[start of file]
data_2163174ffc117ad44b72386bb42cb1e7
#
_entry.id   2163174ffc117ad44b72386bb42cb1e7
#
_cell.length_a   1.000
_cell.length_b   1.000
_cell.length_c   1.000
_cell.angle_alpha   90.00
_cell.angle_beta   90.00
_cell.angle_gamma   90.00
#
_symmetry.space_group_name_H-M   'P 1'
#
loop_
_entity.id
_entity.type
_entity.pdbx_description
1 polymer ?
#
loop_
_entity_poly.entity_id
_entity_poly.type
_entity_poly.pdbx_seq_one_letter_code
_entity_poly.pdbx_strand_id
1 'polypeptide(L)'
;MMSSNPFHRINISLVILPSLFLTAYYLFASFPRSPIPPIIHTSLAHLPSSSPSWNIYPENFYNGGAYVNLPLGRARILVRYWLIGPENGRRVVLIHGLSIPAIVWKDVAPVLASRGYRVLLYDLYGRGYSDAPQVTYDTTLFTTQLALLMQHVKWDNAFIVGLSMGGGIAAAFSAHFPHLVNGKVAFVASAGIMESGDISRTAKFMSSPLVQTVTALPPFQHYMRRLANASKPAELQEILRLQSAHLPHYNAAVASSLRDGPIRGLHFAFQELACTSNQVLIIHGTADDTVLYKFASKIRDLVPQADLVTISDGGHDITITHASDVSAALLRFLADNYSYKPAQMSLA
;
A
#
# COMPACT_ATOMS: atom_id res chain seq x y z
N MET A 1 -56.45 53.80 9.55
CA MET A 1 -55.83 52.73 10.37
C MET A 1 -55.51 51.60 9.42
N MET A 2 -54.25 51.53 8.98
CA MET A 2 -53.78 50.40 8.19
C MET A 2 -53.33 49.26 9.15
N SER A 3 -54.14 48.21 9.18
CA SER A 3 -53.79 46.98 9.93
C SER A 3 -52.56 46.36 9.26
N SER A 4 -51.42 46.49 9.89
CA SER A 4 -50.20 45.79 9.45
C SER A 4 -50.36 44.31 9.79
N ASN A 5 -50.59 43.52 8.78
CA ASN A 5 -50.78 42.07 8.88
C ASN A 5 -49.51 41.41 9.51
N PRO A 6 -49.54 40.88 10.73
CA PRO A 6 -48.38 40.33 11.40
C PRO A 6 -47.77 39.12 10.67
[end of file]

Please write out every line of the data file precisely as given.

data_2163174ffc117ad44b72386bb42cb1e7
#
_entry.id   2163174ffc117ad44b72386bb42cb1e7
#
_cell.length_a   1.000
_cell.length_b   1.000
_cell.length_c   1.000
_cell.angle_alpha   90.00
_cell.angle_beta   90.00
_cell.angle_gamma   90.00
#
_symmetry.space_group_name_H-M   'P 1'
#
loop_
_entity.id
_entity.type
_entity.pdbx_description
1 polymer ?
#
loop_
_entity_poly.entity_id
_entity_poly.type
_entity_poly.pdbx_seq_one_letter_code
_entity_poly.pdbx_strand_id
1 'polypeptide(L)'
;MMSSNPFHRINISLVILPSLFLTAYYLFASFPRSPIPPIIHTSLAHLPSSSPSWNIYPENFYNGGAYVNLPLGRARILVRYWLIGPENGRRVVLIHGLSIPAIVWKDVAPVLASRGYRVLLYDLYGRGYSDAPQVTYDTTLFTTQLALLMQHVKWDNAFIVGLSMGGGIAAAFSAHFPHLVNGKVAFVASAGIMESGDISRTAKFMSSPLVQTVTALPPFQHYMRRLANASKPAELQEILRLQSAHLPHYNAAVASSLRDGPIRGLHFAFQELACTSNQVLIIHGTADDTVLYKFASKIRDLVPQADLVTISDGGHDITITHASDVSAALLRFLADNYSYKPAQMSLA
;
A
#
# COMPACT_ATOMS: atom_id res chain seq x y z
N MET A 1 -56.45 53.80 9.55
CA MET A 1 -55.83 52.73 10.37
C MET A 1 -55.51 51.60 9.42
N MET A 2 -54.25 51.53 8.98
CA MET A 2 -53.78 50.40 8.19
C MET A 2 -53.33 49.26 9.15
N SER A 3 -54.14 48.21 9.18
CA SER A 3 -53.79 46.98 9.93
C SER A 3 -52.56 46.36 9.26
N SER A 4 -51.42 46.49 9.89
CA SER A 4 -50.20 45.79 9.45
C SER A 4 -50.36 44.31 9.79
N ASN A 5 -50.59 43.52 8.78
CA ASN A 5 -50.78 42.07 8.88
C ASN A 5 -49.51 41.41 9.51
N PRO A 6 -49.54 40.88 10.73
CA PRO A 6 -48.38 40.33 11.40
C PRO A 6 -47.77 39.12 10.67